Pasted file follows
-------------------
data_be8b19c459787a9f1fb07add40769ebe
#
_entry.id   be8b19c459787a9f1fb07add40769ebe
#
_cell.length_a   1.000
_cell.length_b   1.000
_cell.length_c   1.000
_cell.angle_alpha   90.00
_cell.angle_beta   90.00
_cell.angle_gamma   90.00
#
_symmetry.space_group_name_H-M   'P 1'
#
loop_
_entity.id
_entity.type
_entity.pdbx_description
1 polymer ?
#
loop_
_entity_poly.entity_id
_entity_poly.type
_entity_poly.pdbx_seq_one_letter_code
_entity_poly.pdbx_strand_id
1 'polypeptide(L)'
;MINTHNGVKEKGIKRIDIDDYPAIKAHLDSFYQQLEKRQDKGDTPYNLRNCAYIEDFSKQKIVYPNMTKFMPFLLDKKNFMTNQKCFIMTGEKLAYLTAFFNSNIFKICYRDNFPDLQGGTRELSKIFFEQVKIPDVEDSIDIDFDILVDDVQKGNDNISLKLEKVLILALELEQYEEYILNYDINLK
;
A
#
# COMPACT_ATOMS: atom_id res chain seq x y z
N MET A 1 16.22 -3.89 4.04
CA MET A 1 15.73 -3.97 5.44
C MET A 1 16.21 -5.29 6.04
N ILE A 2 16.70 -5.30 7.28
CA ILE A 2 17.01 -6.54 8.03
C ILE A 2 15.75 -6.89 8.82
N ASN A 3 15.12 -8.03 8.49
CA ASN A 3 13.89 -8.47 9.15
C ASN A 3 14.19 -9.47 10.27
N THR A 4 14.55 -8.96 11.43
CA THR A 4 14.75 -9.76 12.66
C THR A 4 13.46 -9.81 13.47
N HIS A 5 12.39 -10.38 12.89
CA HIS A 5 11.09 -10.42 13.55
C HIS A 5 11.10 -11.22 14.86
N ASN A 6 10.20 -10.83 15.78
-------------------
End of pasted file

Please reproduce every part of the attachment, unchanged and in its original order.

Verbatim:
data_be8b19c459787a9f1fb07add40769ebe
#
_entry.id   be8b19c459787a9f1fb07add40769ebe
#
_cell.length_a   1.000
_cell.length_b   1.000
_cell.length_c   1.000
_cell.angle_alpha   90.00
_cell.angle_beta   90.00
_cell.angle_gamma   90.00
#
_symmetry.space_group_name_H-M   'P 1'
#
loop_
_entity.id
_entity.type
_entity.pdbx_description
1 polymer ?
#
loop_
_entity_poly.entity_id
_entity_poly.type
_entity_poly.pdbx_seq_one_letter_code
_entity_poly.pdbx_strand_id
1 'polypeptide(L)'
;MINTHNGVKEKGIKRIDIDDYPAIKAHLDSFYQQLEKRQDKGDTPYNLRNCAYIEDFSKQKIVYPNMTKFMPFLLDKKNFMTNQKCFIMTGEKLAYLTAFFNSNIFKICYRDNFPDLQGGTRELSKIFFEQVKIPDVEDSIDIDFDILVDDVQKGNDNISLKLEKVLILALELEQYEEYILNYDINLK
;
A
#
# COMPACT_ATOMS: atom_id res chain seq x y z
N MET A 1 16.22 -3.89 4.04
CA MET A 1 15.73 -3.97 5.44
C MET A 1 16.21 -5.29 6.04
N ILE A 2 16.70 -5.30 7.28
CA ILE A 2 17.01 -6.54 8.03
C ILE A 2 15.75 -6.89 8.82
N ASN A 3 15.12 -8.03 8.49
CA ASN A 3 13.89 -8.47 9.15
C ASN A 3 14.19 -9.47 10.27
N THR A 4 14.55 -8.96 11.43
CA THR A 4 14.75 -9.76 12.66
C THR A 4 13.46 -9.81 13.47
N HIS A 5 12.39 -10.38 12.89
CA HIS A 5 11.09 -10.42 13.55
C HIS A 5 11.10 -11.22 14.86
N ASN A 6 10.20 -10.83 15.78